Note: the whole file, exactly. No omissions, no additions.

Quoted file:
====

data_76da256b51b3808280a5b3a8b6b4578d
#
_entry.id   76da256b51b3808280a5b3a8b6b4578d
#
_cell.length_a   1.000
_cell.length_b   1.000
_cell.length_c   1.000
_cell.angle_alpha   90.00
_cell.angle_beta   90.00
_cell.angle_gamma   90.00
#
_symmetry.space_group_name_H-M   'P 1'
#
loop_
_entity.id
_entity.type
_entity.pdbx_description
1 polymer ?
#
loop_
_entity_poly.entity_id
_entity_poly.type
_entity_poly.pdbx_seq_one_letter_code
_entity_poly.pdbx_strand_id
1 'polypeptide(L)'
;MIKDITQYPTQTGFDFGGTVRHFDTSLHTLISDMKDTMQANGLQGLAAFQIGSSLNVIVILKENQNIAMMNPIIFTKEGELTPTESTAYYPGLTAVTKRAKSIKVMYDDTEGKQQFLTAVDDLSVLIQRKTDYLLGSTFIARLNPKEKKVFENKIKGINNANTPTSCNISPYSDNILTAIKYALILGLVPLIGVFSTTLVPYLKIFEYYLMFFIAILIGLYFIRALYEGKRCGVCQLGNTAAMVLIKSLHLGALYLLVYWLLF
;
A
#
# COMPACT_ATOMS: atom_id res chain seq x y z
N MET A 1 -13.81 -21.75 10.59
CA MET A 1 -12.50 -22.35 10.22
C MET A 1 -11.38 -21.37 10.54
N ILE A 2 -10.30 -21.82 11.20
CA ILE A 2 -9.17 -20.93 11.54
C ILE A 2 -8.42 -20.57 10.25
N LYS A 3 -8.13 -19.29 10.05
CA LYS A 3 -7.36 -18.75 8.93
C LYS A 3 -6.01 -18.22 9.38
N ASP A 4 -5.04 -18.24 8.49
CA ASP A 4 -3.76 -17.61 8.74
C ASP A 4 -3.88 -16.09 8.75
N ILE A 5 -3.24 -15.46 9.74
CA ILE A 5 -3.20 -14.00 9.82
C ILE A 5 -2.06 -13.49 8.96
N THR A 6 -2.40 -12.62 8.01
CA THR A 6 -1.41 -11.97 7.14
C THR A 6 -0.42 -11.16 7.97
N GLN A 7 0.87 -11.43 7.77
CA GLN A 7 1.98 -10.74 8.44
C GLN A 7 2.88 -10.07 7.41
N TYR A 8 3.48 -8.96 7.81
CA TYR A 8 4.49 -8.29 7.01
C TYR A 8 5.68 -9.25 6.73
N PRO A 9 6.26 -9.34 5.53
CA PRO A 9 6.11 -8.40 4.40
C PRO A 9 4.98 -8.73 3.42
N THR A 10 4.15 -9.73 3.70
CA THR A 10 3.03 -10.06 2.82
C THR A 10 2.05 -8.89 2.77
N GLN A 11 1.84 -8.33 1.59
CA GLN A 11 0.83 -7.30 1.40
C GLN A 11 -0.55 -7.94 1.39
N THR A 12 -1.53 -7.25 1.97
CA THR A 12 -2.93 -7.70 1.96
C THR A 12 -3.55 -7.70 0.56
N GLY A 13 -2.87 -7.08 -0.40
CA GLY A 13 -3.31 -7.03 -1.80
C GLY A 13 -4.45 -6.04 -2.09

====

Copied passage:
data_76da256b51b3808280a5b3a8b6b4578d
#
_entry.id   76da256b51b3808280a5b3a8b6b4578d
#
_cell.length_a   1.000
_cell.length_b   1.000
_cell.length_c   1.000
_cell.angle_alpha   90.00
_cell.angle_beta   90.00
_cell.angle_gamma   90.00
#
_symmetry.space_group_name_H-M   'P 1'
#
loop_
_entity.id
_entity.type
_entity.pdbx_description
1 polymer ?
#
loop_
_entity_poly.entity_id
_entity_poly.type
_entity_poly.pdbx_seq_one_letter_code
_entity_poly.pdbx_strand_id
1 'polypeptide(L)'
;MIKDITQYPTQTGFDFGGTVRHFDTSLHTLISDMKDTMQANGLQGLAAFQIGSSLNVIVILKENQNIAMMNPIIFTKEGELTPTESTAYYPGLTAVTKRAKSIKVMYDDTEGKQQFLTAVDDLSVLIQRKTDYLLGSTFIARLNPKEKKVFENKIKGINNANTPTSCNISPYSDNILTAIKYALILGLVPLIGVFSTTLVPYLKIFEYYLMFFIAILIGLYFIRALYEGKRCGVCQLGNTAAMVLIKSLHLGALYLLVYWLLF
;
A
#
# COMPACT_ATOMS: atom_id res chain seq x y z
N MET A 1 -13.81 -21.75 10.59
CA MET A 1 -12.50 -22.35 10.22
C MET A 1 -11.38 -21.37 10.54
N ILE A 2 -10.30 -21.82 11.20
CA ILE A 2 -9.17 -20.93 11.54
C ILE A 2 -8.42 -20.57 10.25
N LYS A 3 -8.13 -19.29 10.05
CA LYS A 3 -7.36 -18.75 8.93
C LYS A 3 -6.01 -18.22 9.38
N ASP A 4 -5.04 -18.24 8.49
CA ASP A 4 -3.76 -17.61 8.74
C ASP A 4 -3.88 -16.09 8.75
N ILE A 5 -3.24 -15.46 9.74
CA ILE A 5 -3.20 -14.00 9.82
C ILE A 5 -2.06 -13.49 8.96
N THR A 6 -2.40 -12.62 8.01
CA THR A 6 -1.41 -11.97 7.14
C THR A 6 -0.42 -11.16 7.97
N GLN A 7 0.87 -11.43 7.77
CA GLN A 7 1.98 -10.74 8.44
C GLN A 7 2.88 -10.07 7.41
N TYR A 8 3.48 -8.96 7.81
CA TYR A 8 4.49 -8.29 7.01
C TYR A 8 5.68 -9.25 6.73
N PRO A 9 6.26 -9.34 5.53
CA PRO A 9 6.11 -8.40 4.40
C PRO A 9 4.98 -8.73 3.42
N THR A 10 4.15 -9.73 3.70
CA THR A 10 3.03 -10.06 2.82
C THR A 10 2.05 -8.89 2.77
N GLN A 11 1.84 -8.33 1.59
CA GLN A 11 0.83 -7.30 1.40
C GLN A 11 -0.55 -7.94 1.39
N THR A 12 -1.53 -7.25 1.97
CA THR A 12 -2.93 -7.70 1.96
C THR A 12 -3.55 -7.70 0.56
N GLY A 13 -2.87 -7.08 -0.40
CA GLY A 13 -3.31 -7.03 -1.80
C GLY A 13 -4.45 -6.04 -2.09